"It's important to make this clear so it doesn't get misinterpreted: Even though we found lower rates of these outcomes with atopic dermatitis, we are not interpreting that as atopic dermatitis decreasing the risk," Drucker said. "In response to the increased risk of cardiovascular disease discovered for psoriasis, clinicians and psoriasis patients have been encouraged to more actively screen for and manage cardiovascular disease. It appears that similar measures may not be warranted for atopic dermatitis." Drucker acknowledged that the study could not answer the question of whether AD severity might correlate with cardiovascular disease. He said he is pursuing that question in new research, though there are datasets that include both severity information and cardiovascular disease diagnoses.
Link Between Alcohol, Genes And Heart Failure
Researchers investigated faulty versions of a gene called titin which are carried by one in 100 people or 600,000 people in the United Kingdom. Titin is crucial for maintaining the elasticity of the heart muscle, and faulty versions are linked to a type of heart failure called dilated cardiomyopathy. New research suggests the faulty gene may interact with alcohol to accelerate heart failure in some patients with the gene, even if they only drink moderate amounts of alcohol. The research was carried out by scientists from Imperial College London, Royal Brompton Hospital, and MRC London Institute of Medical Sciences, and published in theJournal of the American College of Cardiology.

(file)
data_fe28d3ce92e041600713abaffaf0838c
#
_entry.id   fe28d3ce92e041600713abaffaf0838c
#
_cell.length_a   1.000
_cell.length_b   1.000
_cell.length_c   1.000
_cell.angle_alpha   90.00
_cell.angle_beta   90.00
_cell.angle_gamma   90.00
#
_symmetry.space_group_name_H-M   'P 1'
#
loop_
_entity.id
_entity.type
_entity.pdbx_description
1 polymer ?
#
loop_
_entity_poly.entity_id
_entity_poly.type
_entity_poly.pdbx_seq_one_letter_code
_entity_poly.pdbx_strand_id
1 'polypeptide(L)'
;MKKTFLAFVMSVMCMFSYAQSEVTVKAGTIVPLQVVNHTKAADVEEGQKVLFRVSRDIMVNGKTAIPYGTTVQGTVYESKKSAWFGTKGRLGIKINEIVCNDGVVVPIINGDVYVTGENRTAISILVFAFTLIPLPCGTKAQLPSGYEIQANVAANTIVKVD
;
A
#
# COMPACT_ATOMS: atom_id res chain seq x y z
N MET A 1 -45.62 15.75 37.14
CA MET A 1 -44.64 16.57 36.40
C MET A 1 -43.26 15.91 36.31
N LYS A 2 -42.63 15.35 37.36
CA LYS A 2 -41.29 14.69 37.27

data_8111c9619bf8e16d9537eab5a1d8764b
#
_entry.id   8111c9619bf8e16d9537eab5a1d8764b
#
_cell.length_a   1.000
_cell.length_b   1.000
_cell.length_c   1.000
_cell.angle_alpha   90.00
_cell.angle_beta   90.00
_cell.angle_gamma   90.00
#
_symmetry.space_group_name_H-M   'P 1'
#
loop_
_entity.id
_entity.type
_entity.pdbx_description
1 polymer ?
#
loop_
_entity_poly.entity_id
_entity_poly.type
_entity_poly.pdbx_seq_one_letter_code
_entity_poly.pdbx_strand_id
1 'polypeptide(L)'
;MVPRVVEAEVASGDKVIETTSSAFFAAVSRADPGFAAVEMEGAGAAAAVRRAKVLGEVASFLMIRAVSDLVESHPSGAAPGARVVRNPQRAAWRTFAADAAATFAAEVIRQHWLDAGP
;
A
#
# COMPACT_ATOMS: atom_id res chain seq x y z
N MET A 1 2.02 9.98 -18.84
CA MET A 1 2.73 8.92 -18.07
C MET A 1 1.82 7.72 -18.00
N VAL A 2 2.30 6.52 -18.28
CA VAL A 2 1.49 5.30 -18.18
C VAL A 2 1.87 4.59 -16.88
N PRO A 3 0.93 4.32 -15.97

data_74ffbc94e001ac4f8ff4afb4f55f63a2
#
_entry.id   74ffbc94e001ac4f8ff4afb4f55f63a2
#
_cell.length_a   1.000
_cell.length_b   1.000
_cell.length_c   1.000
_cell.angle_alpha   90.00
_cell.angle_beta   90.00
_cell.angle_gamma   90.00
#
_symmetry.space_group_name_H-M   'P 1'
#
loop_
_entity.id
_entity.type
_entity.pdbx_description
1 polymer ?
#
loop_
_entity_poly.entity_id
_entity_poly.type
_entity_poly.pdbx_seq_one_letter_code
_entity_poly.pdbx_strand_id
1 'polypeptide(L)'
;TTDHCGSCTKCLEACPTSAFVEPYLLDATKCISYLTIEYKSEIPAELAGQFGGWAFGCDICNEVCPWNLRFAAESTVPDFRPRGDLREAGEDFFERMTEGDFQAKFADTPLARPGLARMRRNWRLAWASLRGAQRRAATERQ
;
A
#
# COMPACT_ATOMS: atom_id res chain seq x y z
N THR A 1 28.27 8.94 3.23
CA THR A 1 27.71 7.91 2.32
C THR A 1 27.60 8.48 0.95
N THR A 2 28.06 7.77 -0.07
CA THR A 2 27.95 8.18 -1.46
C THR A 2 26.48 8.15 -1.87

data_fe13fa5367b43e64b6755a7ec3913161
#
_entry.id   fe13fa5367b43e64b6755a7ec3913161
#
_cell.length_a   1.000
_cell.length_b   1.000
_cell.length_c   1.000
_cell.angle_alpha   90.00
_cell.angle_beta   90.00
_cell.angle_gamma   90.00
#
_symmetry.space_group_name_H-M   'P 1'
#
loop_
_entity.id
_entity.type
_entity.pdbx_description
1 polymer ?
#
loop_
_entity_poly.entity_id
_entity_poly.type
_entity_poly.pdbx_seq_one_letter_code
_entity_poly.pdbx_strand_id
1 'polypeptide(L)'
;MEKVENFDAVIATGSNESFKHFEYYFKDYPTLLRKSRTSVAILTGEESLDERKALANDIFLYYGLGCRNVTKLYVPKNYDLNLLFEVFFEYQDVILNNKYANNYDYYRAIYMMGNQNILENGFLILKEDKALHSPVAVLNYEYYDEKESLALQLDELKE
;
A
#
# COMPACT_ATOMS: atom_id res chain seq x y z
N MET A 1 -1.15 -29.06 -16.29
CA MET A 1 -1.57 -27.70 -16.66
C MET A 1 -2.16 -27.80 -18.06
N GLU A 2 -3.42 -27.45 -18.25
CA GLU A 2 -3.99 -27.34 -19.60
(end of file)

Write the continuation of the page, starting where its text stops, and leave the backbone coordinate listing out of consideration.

In the first part of the study, the team analyzed 141 patients with a type of heart failure called alcoholic cardiomyopathy (ACM). This condition is triggered by drinking more than 70 units a week - roughly seven bottles of wine - for five years or more. In severe cases the condition can be fatal, or leave patients requiring a heart transplant. The team found that the faulty titin gene may also play a role in the condition. In the study 13.5 percent of patients were found to carry the mutation - much higher than the proportion of people who carry them in the general population.